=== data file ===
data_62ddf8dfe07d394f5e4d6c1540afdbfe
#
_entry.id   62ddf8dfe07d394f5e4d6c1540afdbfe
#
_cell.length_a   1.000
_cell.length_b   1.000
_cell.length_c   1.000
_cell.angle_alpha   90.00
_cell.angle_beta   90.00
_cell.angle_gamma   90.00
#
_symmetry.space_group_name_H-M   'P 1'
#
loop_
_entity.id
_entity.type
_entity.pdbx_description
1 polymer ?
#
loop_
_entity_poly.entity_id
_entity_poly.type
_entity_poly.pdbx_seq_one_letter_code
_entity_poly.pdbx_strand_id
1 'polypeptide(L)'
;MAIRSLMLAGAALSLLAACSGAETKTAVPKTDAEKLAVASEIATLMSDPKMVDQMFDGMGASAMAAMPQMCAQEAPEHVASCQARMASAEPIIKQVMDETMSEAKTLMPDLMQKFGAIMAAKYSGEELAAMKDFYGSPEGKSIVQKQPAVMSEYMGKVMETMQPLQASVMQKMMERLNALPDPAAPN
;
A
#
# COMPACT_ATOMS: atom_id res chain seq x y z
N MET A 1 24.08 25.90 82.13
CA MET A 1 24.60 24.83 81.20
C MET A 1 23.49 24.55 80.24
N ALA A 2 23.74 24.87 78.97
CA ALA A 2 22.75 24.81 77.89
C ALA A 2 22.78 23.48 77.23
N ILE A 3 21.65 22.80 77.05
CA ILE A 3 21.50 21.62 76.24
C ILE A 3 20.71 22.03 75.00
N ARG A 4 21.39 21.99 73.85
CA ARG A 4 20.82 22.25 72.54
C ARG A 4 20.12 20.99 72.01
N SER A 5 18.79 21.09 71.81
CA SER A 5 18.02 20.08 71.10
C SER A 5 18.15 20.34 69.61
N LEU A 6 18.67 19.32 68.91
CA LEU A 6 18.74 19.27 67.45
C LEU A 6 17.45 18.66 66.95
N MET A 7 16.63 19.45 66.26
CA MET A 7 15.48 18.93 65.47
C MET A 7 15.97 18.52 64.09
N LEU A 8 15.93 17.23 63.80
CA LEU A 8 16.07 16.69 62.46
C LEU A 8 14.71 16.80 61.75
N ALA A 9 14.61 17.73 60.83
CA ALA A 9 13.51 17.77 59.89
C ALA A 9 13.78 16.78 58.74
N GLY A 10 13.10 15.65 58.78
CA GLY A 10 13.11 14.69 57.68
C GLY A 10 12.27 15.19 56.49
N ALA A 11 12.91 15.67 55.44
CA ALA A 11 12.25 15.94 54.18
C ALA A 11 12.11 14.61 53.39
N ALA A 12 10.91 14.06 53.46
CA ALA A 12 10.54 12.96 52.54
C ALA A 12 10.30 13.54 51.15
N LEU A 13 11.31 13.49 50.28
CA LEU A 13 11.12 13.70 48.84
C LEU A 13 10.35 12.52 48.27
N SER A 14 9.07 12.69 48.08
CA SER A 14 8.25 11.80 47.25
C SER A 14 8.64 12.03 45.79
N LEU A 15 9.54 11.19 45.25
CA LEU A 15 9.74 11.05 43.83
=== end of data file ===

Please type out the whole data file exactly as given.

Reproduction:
data_62ddf8dfe07d394f5e4d6c1540afdbfe
#
_entry.id   62ddf8dfe07d394f5e4d6c1540afdbfe
#
_cell.length_a   1.000
_cell.length_b   1.000
_cell.length_c   1.000
_cell.angle_alpha   90.00
_cell.angle_beta   90.00
_cell.angle_gamma   90.00
#
_symmetry.space_group_name_H-M   'P 1'
#
loop_
_entity.id
_entity.type
_entity.pdbx_description
1 polymer ?
#
loop_
_entity_poly.entity_id
_entity_poly.type
_entity_poly.pdbx_seq_one_letter_code
_entity_poly.pdbx_strand_id
1 'polypeptide(L)'
;MAIRSLMLAGAALSLLAACSGAETKTAVPKTDAEKLAVASEIATLMSDPKMVDQMFDGMGASAMAAMPQMCAQEAPEHVASCQARMASAEPIIKQVMDETMSEAKTLMPDLMQKFGAIMAAKYSGEELAAMKDFYGSPEGKSIVQKQPAVMSEYMGKVMETMQPLQASVMQKMMERLNALPDPAAPN
;
A
#
# COMPACT_ATOMS: atom_id res chain seq x y z
N MET A 1 24.08 25.90 82.13
CA MET A 1 24.60 24.83 81.20
C MET A 1 23.49 24.55 80.24
N ALA A 2 23.74 24.87 78.97
CA ALA A 2 22.75 24.81 77.89
C ALA A 2 22.78 23.48 77.23
N ILE A 3 21.65 22.80 77.05
CA ILE A 3 21.50 21.62 76.24
C ILE A 3 20.71 22.03 75.00
N ARG A 4 21.39 21.99 73.85
CA ARG A 4 20.82 22.25 72.54
C ARG A 4 20.12 20.99 72.01
N SER A 5 18.79 21.09 71.81
CA SER A 5 18.02 20.08 71.10
C SER A 5 18.15 20.34 69.61
N LEU A 6 18.67 19.32 68.91
CA LEU A 6 18.74 19.27 67.45
C LEU A 6 17.45 18.66 66.95
N MET A 7 16.63 19.45 66.26
CA MET A 7 15.48 18.93 65.47
C MET A 7 15.97 18.52 64.09
N LEU A 8 15.93 17.23 63.80
CA LEU A 8 16.07 16.69 62.46
C LEU A 8 14.71 16.80 61.75
N ALA A 9 14.61 17.73 60.83
CA ALA A 9 13.51 17.77 59.89
C ALA A 9 13.78 16.78 58.74
N GLY A 10 13.10 15.65 58.78
CA GLY A 10 13.11 14.69 57.68
C GLY A 10 12.27 15.19 56.49
N ALA A 11 12.91 15.67 55.44
CA ALA A 11 12.25 15.94 54.18
C ALA A 11 12.11 14.61 53.39
N ALA A 12 10.91 14.06 53.46
CA ALA A 12 10.54 12.96 52.54
C ALA A 12 10.30 13.54 51.15
N LEU A 13 11.31 13.49 50.28
CA LEU A 13 11.12 13.70 48.84
C LEU A 13 10.35 12.52 48.27
N SER A 14 9.07 12.69 48.08
CA SER A 14 8.25 11.80 47.25
C SER A 14 8.64 12.03 45.79
N LEU A 15 9.54 11.19 45.25
CA LEU A 15 9.74 11.05 43.83